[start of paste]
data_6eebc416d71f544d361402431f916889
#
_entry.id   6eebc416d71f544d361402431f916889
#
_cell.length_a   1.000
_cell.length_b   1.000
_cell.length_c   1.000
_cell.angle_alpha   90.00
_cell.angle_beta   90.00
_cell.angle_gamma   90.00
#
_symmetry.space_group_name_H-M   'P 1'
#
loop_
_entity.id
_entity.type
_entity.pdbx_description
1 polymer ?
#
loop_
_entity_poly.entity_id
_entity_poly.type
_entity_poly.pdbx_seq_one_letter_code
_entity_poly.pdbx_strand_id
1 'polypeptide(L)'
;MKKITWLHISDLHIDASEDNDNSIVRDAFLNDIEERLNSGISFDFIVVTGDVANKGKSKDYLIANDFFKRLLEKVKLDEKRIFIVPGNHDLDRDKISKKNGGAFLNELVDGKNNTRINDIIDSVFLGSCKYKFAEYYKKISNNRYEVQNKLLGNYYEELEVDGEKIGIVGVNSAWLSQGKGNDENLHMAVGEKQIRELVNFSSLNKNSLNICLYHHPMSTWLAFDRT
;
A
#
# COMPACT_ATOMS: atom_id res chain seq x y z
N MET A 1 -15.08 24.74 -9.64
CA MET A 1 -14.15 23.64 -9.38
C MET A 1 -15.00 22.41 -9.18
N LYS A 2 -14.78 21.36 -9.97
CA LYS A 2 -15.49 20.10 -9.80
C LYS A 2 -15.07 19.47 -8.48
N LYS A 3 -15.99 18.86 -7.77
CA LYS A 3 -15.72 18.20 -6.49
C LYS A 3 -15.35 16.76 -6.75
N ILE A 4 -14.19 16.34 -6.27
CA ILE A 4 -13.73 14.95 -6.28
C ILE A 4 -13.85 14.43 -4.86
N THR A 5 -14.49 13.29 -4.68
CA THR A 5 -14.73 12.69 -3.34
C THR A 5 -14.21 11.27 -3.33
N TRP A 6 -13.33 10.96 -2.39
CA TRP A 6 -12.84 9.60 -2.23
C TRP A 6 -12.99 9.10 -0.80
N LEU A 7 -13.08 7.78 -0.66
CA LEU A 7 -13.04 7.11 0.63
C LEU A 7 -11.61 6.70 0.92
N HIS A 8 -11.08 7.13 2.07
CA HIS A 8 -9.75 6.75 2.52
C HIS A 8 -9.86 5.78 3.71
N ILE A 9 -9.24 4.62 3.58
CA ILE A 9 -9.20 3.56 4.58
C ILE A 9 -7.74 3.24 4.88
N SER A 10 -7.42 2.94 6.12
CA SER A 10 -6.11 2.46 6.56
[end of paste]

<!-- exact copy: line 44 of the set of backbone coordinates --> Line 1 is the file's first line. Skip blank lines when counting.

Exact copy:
CA THR A 5 -14.73 12.69 -3.34